The Guardian • Issue #2051

Guatemala’s Indigenous communities take on the mining TNCs

Community meeting regarding a mining project, Guatemala, 2005.

Photo: Friends of the Earth International – (CC BY-NC-ND 2.0)

Elon Musk, the CEO of Tesla, announced in 2020, that the production of Tesla electric car batteries required an exponential need for nickel, cobalt, lithium, gold, and copper. Nickel is a strategic mineral required in military manufactures such as stainless steel, electrotypes, spark plugs, a catalyst in the hardening of oil and lubricants, and pharmaceuticals. Gold is used in electrical conductors. It is the importance of these minerals that has given mining transnational corporations (TNCs) a controlling hand in negotiations with governments in Developing Countries and the implementation of their mining laws.

On 28th October 2021, Cultural Survival and 140 other environmental organisations, issued a joint statement in advance of the climate negotiations at the United Nations Framework Convention on Climate Change (UNFCCC)’s Conference of Parties (COP 26) in Glasgow, Scotland. The “Declaration on Mining and the Energy Transition” expressed the grave concern that the mining of minerals is having a devastating impact on Indigenous communities, workers and ecosystems around the world. “Our transition to renewable energy sources must be just and equitable and accompanied by a simultaneous transformation away from irresponsible mining.” The dangerous waste from the mines has led to deaths and the catastrophic contamination of ecosystems and devastated Indigenous communities.

The increase in demand has created an upsurge in mineral exploration in Central America, especially Guatemala.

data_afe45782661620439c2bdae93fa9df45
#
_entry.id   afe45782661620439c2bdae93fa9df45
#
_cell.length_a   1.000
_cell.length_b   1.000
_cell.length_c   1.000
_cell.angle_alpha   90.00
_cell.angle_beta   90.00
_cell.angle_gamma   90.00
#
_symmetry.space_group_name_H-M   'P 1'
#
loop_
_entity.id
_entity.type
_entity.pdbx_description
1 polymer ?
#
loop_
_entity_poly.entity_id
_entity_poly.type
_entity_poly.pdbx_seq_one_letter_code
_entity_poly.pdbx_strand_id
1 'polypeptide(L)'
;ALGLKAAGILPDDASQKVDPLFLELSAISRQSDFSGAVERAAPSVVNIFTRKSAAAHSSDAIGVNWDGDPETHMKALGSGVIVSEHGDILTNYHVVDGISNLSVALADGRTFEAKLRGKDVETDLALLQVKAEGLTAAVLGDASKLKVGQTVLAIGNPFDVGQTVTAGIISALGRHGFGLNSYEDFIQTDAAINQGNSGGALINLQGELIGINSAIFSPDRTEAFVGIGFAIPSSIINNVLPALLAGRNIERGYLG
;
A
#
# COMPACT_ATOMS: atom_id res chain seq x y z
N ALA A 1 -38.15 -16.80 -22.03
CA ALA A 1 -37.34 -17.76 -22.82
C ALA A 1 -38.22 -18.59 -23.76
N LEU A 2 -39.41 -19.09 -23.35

The Canadian-owned Bluestone Resources of the Lundin Group acquired Cerro Blanco in 2017, a decade after the Guatemalan government issued an environmental permit and exploitation license for the project. Bluestone initially planned Cerro Blanco as an underground mine, but changed it to an open cut mine, requiring a new environmental permit. The US$572 million project is one of the largest gold projects in Central America, expected to produce 73.7 million grams of gold over the 14-year life of the mine. The spot price of gold on the international markets in 2022 was US$57.7 million per tonne. This mine has a number of major health and environmental issues. The large water consumption, tailings, acid drainage and the arsenic used in the open-cut mine’s extraction process, will cause toxic leaching and the contamination of the water supply used for drinking, agriculture, farming, and cattle rearing by local communities.

On 18th September 2022, the residents of the nearby town of Asunción Mita voted in a referendum to stop the mine proceeding. Nearly 28 per cent of the 30,000 registered voters took part, with 88 per cent of those voting being against the mine. The Asunción Mita Avanza Pro-Mining Industry Association, was in favour of the mine, as it would create employment for 500 employees and contractors.

Bluestone Resources and the military-backed regime rejected the referendum as illegal and illegitimate. Bluestone argued anti-mining groups formed a biased commission to organise the referendum. The indigenous groups’ fight continues.

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